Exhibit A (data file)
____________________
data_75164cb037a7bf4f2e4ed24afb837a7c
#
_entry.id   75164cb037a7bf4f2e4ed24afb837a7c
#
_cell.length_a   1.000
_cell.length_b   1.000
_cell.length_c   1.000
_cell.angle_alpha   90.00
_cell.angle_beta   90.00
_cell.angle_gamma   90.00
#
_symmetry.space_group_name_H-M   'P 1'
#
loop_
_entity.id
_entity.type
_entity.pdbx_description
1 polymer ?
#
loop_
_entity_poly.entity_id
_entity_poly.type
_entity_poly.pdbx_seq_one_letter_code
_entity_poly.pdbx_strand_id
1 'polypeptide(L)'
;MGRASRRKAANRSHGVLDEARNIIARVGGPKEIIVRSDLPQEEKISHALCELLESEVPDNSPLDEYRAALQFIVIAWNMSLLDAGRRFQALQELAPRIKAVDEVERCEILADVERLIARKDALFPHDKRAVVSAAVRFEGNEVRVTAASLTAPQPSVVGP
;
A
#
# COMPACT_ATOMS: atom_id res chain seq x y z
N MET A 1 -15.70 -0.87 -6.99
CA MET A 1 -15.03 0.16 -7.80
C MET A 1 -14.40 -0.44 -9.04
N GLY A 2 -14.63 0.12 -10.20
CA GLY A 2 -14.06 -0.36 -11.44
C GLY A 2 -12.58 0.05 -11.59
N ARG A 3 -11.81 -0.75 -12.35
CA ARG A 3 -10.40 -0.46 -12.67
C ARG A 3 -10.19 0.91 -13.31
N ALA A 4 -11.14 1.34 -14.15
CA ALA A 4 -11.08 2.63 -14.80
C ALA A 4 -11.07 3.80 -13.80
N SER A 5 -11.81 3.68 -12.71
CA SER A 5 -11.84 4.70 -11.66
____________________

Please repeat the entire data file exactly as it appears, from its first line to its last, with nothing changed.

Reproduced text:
data_75164cb037a7bf4f2e4ed24afb837a7c
#
_entry.id   75164cb037a7bf4f2e4ed24afb837a7c
#
_cell.length_a   1.000
_cell.length_b   1.000
_cell.length_c   1.000
_cell.angle_alpha   90.00
_cell.angle_beta   90.00
_cell.angle_gamma   90.00
#
_symmetry.space_group_name_H-M   'P 1'
#
loop_
_entity.id
_entity.type
_entity.pdbx_description
1 polymer ?
#
loop_
_entity_poly.entity_id
_entity_poly.type
_entity_poly.pdbx_seq_one_letter_code
_entity_poly.pdbx_strand_id
1 'polypeptide(L)'
;MGRASRRKAANRSHGVLDEARNIIARVGGPKEIIVRSDLPQEEKISHALCELLESEVPDNSPLDEYRAALQFIVIAWNMSLLDAGRRFQALQELAPRIKAVDEVERCEILADVERLIARKDALFPHDKRAVVSAAVRFEGNEVRVTAASLTAPQPSVVGP
;
A
#
# COMPACT_ATOMS: atom_id res chain seq x y z
N MET A 1 -15.70 -0.87 -6.99
CA MET A 1 -15.03 0.16 -7.80
C MET A 1 -14.40 -0.44 -9.04
N GLY A 2 -14.63 0.12 -10.20
CA GLY A 2 -14.06 -0.36 -11.44
C GLY A 2 -12.58 0.05 -11.59
N ARG A 3 -11.81 -0.75 -12.35
CA ARG A 3 -10.40 -0.46 -12.67
C ARG A 3 -10.19 0.91 -13.31
N ALA A 4 -11.14 1.34 -14.15
CA ALA A 4 -11.08 2.63 -14.80
C ALA A 4 -11.07 3.80 -13.80
N SER A 5 -11.81 3.68 -12.71
CA SER A 5 -11.84 4.70 -11.66